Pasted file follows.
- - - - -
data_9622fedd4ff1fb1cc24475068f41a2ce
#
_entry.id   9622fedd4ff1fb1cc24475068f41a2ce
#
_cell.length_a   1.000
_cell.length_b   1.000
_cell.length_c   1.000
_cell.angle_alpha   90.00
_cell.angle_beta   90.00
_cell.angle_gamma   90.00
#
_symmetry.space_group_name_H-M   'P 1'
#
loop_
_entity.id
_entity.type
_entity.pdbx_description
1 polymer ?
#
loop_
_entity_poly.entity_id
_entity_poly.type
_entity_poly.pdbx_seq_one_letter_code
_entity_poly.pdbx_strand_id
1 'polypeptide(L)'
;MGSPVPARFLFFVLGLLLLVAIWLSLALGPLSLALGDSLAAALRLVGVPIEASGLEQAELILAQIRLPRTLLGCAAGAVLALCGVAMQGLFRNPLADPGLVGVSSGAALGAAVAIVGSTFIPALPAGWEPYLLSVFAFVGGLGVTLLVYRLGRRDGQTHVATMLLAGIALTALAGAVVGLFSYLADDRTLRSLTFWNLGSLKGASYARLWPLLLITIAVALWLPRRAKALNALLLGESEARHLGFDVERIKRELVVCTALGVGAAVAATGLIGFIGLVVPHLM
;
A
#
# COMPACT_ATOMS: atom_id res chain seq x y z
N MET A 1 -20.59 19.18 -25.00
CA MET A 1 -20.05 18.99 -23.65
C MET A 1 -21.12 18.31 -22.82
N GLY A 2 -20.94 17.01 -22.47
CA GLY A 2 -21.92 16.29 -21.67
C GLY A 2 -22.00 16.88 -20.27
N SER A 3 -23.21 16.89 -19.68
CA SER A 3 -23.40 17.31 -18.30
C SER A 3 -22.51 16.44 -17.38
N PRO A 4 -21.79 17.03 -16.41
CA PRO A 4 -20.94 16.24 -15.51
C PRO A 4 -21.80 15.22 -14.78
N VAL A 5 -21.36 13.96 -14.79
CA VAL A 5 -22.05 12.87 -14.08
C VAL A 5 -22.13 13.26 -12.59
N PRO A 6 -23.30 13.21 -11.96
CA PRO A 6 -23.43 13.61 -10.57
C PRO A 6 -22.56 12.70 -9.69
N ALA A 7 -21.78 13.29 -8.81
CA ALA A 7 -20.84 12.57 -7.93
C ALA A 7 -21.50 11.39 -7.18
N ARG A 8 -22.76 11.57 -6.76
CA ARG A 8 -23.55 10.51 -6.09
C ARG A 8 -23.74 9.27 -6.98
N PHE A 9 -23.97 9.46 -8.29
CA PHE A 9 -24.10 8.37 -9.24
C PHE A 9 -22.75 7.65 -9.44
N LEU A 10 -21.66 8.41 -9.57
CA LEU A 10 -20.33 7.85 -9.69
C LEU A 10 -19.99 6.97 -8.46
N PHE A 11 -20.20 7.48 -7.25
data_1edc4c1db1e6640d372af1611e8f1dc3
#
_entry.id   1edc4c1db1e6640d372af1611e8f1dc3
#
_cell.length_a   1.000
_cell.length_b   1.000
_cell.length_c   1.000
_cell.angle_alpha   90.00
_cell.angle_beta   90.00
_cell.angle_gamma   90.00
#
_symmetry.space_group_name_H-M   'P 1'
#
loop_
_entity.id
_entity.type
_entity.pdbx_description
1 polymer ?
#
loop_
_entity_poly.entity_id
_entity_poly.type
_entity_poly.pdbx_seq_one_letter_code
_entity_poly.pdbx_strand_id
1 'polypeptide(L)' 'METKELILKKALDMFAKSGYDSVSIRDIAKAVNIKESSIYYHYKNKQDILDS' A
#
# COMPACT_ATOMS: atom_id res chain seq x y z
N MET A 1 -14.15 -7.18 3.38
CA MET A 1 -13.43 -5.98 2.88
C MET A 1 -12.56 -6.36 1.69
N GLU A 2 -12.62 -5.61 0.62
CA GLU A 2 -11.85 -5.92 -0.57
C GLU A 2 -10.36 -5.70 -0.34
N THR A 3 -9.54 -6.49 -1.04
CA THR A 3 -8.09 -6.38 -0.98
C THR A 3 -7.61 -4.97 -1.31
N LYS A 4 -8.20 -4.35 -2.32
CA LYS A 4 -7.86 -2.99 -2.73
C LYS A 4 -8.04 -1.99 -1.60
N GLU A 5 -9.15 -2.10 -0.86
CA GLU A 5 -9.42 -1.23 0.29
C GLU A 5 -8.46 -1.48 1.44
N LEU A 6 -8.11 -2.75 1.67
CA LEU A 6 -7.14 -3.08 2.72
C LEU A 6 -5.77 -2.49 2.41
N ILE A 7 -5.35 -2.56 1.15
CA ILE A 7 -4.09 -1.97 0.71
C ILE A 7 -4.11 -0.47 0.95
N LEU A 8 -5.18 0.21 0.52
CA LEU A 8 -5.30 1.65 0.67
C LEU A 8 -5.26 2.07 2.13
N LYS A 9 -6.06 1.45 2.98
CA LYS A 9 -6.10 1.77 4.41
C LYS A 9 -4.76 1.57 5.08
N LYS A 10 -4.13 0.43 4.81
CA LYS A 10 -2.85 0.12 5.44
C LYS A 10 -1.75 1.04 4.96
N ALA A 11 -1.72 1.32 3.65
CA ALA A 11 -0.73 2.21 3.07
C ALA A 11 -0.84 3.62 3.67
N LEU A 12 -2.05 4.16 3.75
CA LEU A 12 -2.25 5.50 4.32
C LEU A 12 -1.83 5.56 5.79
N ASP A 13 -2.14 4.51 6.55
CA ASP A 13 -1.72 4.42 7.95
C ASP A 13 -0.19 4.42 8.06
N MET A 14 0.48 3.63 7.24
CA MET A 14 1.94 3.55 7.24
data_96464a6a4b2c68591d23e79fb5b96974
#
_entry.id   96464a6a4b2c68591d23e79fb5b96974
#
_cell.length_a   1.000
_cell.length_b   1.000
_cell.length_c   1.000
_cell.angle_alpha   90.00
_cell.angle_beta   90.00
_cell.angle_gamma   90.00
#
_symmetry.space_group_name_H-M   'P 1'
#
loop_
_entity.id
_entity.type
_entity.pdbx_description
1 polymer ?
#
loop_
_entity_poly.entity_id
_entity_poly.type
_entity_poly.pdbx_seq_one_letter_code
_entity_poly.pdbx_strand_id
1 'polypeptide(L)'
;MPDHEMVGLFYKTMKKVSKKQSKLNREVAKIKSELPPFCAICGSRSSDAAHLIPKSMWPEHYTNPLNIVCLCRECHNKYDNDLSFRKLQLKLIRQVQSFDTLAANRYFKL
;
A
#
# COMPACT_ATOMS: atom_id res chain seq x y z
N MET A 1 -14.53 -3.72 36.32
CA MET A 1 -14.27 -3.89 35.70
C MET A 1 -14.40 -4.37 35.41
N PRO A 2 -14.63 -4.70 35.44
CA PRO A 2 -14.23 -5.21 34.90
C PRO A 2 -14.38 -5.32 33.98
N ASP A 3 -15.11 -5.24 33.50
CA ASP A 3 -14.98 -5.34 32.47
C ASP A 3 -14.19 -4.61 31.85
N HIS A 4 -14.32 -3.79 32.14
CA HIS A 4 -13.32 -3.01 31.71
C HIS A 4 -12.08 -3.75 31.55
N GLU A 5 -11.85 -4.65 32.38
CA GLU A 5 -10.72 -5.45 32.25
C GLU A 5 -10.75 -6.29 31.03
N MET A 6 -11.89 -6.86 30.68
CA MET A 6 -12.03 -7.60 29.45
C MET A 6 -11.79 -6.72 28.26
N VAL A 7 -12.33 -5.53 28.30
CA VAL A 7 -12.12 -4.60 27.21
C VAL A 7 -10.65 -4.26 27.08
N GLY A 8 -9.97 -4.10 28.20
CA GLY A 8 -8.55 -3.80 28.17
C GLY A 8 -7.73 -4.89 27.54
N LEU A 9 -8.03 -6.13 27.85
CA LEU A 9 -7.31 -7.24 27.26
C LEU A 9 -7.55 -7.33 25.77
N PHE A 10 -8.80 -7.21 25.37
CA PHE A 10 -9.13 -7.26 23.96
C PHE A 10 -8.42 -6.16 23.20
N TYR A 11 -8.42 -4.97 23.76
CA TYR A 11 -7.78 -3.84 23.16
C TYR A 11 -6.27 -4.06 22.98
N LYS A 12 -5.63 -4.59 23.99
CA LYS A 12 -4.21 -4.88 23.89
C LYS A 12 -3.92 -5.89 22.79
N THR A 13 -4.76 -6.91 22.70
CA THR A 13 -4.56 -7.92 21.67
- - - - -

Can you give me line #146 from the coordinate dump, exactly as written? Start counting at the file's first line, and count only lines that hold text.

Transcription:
_entity.pdbx_description